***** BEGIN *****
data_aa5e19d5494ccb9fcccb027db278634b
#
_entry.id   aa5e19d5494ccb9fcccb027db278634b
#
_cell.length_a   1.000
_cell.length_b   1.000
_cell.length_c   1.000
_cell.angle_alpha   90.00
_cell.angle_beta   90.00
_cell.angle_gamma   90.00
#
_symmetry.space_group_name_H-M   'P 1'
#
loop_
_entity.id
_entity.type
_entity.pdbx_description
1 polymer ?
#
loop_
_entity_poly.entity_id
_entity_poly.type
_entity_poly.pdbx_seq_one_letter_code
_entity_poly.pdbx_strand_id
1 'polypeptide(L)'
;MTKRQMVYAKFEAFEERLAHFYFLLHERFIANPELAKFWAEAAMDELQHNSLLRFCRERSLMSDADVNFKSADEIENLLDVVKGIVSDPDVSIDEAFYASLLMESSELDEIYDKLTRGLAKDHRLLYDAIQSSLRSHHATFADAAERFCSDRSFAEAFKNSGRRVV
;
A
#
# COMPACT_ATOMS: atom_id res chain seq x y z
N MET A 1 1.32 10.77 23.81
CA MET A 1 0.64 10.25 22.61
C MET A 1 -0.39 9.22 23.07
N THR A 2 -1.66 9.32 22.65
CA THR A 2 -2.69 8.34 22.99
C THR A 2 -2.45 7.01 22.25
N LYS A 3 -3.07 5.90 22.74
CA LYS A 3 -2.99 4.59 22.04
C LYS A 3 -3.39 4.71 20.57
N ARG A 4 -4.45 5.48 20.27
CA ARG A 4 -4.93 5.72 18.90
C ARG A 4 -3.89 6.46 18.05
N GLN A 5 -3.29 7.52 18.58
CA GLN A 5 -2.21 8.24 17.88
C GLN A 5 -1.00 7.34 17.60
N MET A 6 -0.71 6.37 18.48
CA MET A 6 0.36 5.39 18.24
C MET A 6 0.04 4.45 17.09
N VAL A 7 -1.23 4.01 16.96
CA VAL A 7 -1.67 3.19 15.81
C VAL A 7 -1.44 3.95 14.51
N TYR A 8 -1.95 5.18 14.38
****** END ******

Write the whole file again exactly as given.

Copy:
data_aa5e19d5494ccb9fcccb027db278634b
#
_entry.id   aa5e19d5494ccb9fcccb027db278634b
#
_cell.length_a   1.000
_cell.length_b   1.000
_cell.length_c   1.000
_cell.angle_alpha   90.00
_cell.angle_beta   90.00
_cell.angle_gamma   90.00
#
_symmetry.space_group_name_H-M   'P 1'
#
loop_
_entity.id
_entity.type
_entity.pdbx_description
1 polymer ?
#
loop_
_entity_poly.entity_id
_entity_poly.type
_entity_poly.pdbx_seq_one_letter_code
_entity_poly.pdbx_strand_id
1 'polypeptide(L)'
;MTKRQMVYAKFEAFEERLAHFYFLLHERFIANPELAKFWAEAAMDELQHNSLLRFCRERSLMSDADVNFKSADEIENLLDVVKGIVSDPDVSIDEAFYASLLMESSELDEIYDKLTRGLAKDHRLLYDAIQSSLRSHHATFADAAERFCSDRSFAEAFKNSGRRVV
;
A
#
# COMPACT_ATOMS: atom_id res chain seq x y z
N MET A 1 1.32 10.77 23.81
CA MET A 1 0.64 10.25 22.61
C MET A 1 -0.39 9.22 23.07
N THR A 2 -1.66 9.32 22.65
CA THR A 2 -2.69 8.34 22.99
C THR A 2 -2.45 7.01 22.25
N LYS A 3 -3.07 5.90 22.74
CA LYS A 3 -2.99 4.59 22.04
C LYS A 3 -3.39 4.71 20.57
N ARG A 4 -4.45 5.48 20.27
CA ARG A 4 -4.93 5.72 18.90
C ARG A 4 -3.89 6.46 18.05
N GLN A 5 -3.29 7.52 18.58
CA GLN A 5 -2.21 8.24 17.88
C GLN A 5 -1.00 7.34 17.60
N MET A 6 -0.71 6.37 18.48
CA MET A 6 0.36 5.39 18.24
C MET A 6 0.04 4.45 17.09
N VAL A 7 -1.23 4.01 16.96
CA VAL A 7 -1.67 3.19 15.81
C VAL A 7 -1.44 3.95 14.51
N TYR A 8 -1.95 5.18 14.38